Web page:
Together with Luci Allen from Pink Elephant, GamingWorks facilitated a Grab@Pizza business simulation focused on the ITIL® Practitioner skills.
Delegates were challenged:
‘Can you demonstrate to the CEO that you REALLY are an ITIL® expert in Practice’!
Luci kicked off the session explaining the Pink Elephant vision on ITIL® Practitioner training. ‘…Yes you could just do the theory and try and pass the certificate, which is what we and many training organizations can provide, but we believe the real value comes from translating the theory into practice to solve recognized problems, which is why we use simulation games. A great way to bring the stakeholders together, to create buy-in, practice applying the theory and capturing some real life CSI items to take away’.
Paul then entered into his role as CEO of the company Grab@Pizza and challenged the teams. ‘There are more than 2 million ITIL® certificates. You have been promising for years that ITIL® will make things better. Look at these trends ‘70% of IT investments don’t deliver the necessary business functionality’ and ‘8.7 billion is lost annually as a result of outages’. Grab@Pizza is in trouble…SHOW me how you can turn the company around and how an ITIL® Practitioner certificate will help’!
Grab@Pizza – A Business & Alignment simulation Grab@Pizza is a highly interactive, dynamic learning environment in which participants can translate theory into practice in a simulated case.
Grab@Pizza is the name of a successful company selling millions of Pizza’s every year. But after 6 months in the current year, the sales figures are far below expectations. IT is posing a significant business risk due to downtime and the inability of IT to respond to changing business needs (Risks). The CEO urged the Business Managers to make a challenging recovery plan. This plan is based on a 6-month strategy to bring the sales and profit back on target, to streamline operational processes and to improve the image and reputation of the organization (Value & Outcomes). Existing IT capabilities are poor, resources are tied up in ‘Keeping the lights on’ rather than supporting and enabling new innovations (Investment Costs). The IT department must ensure the appropriate capabilities are in place to execute the strategic plan and sufficient and effective resources are allocated to ensure both Value realization and Risk mitigation (Resource optimization).
The impact of theory!
We played the first round of the simulation which resulted in the CEO losing 20 million revenue opportunities (Value and Outcomes) and a loss of revenue of 16 million due to outages and downtime (Risks). ‘We didn’t spend all our IT budget’! proudly declared the IT Finance manager. The CEO was NOT amused.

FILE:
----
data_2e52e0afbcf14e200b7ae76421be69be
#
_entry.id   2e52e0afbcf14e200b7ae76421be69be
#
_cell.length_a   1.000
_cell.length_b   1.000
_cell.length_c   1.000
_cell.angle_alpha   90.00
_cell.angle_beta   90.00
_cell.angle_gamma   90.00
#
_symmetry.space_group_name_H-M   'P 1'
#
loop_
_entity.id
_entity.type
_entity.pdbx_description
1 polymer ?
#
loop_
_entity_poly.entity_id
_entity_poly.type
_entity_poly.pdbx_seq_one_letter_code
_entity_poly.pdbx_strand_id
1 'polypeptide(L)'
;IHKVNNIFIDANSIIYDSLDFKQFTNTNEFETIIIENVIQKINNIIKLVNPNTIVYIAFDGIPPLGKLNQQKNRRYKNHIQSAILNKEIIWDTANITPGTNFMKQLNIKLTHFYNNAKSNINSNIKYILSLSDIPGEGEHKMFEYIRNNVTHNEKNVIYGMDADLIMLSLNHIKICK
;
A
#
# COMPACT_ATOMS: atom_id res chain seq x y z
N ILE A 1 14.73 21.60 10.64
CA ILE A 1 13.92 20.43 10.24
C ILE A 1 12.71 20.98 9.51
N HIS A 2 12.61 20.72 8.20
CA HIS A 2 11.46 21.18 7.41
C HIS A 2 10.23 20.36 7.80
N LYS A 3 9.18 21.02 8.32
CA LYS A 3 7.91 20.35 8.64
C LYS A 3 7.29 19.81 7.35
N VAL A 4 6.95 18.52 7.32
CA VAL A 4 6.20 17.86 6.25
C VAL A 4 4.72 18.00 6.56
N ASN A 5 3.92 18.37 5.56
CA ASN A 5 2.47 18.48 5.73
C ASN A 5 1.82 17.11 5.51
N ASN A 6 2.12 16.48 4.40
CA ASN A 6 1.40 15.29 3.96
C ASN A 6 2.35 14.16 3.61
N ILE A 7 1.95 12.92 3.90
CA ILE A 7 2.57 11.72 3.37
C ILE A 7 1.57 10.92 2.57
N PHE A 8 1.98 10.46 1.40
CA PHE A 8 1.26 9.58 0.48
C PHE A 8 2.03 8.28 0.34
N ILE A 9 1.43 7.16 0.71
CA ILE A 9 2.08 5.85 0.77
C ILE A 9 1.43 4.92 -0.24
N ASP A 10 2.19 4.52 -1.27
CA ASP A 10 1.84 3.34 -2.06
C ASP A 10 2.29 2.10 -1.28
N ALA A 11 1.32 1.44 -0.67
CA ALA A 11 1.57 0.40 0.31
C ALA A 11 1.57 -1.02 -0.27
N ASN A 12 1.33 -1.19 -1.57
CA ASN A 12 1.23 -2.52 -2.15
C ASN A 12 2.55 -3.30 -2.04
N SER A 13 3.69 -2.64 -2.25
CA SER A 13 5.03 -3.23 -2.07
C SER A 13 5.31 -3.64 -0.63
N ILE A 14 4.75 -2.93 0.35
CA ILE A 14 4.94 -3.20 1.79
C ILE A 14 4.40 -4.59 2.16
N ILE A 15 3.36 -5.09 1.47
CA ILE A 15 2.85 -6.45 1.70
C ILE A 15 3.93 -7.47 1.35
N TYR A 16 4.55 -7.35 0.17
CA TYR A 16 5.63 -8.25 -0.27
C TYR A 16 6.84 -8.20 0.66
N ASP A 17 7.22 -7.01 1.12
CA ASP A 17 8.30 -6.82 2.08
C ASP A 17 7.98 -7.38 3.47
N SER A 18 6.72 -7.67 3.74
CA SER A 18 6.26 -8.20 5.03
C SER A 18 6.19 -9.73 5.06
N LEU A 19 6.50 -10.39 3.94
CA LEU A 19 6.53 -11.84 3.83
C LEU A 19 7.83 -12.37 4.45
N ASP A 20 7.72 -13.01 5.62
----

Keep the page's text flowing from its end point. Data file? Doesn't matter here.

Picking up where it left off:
“Groan………This feels like our daily work…I recognize a lot of this!’ said one delegate.
We looked at some of the ITIL® Practitioner guidance and tools to explore and experiment if these could help. The team ALL had ITIL® certificates, but having the certificate, and knowing the theory is not the same as being able to practically use the knowledge.
- We looked at the definition of a Service (nobody knew this) and nobody explored the ‘Value, Outcomes, Costs, Risks’ goals and NEEDS from the business. This is STILL the number 1 chosen ABC (Attitude, behavior, Culture) worst practice card chosen in global workshops with more than 3000 organizations. This is a top card year-in. year-out and has been for 15 years!!
- The team were familiar with the CSI model but did NOT begin with business vision, strategy and goals, they dove straight into ‘What needs improving’. Two other top scoring ABC cards are ‘IT is too internally focused’ and ‘ITIL® is the goal NOT what you should be doing with it’.
We explored what went well and what went wrong in terms of the ITIL® Practitioner guiding principles and what was common to real life experiences.
How can we improve the alignment to business value? The team then explored the COBIT® goals cascade (as mentioned in the ITIL® practitioner) to agree and align business goals, IT goals and identify 5 critical success factors.
We focused on CSI. Who is to take the lead? The team looked at each other, the eyes finally resting on the combined BRM / SLM role in the game. Why this role? This role was seen as a linking pin between the business and IT.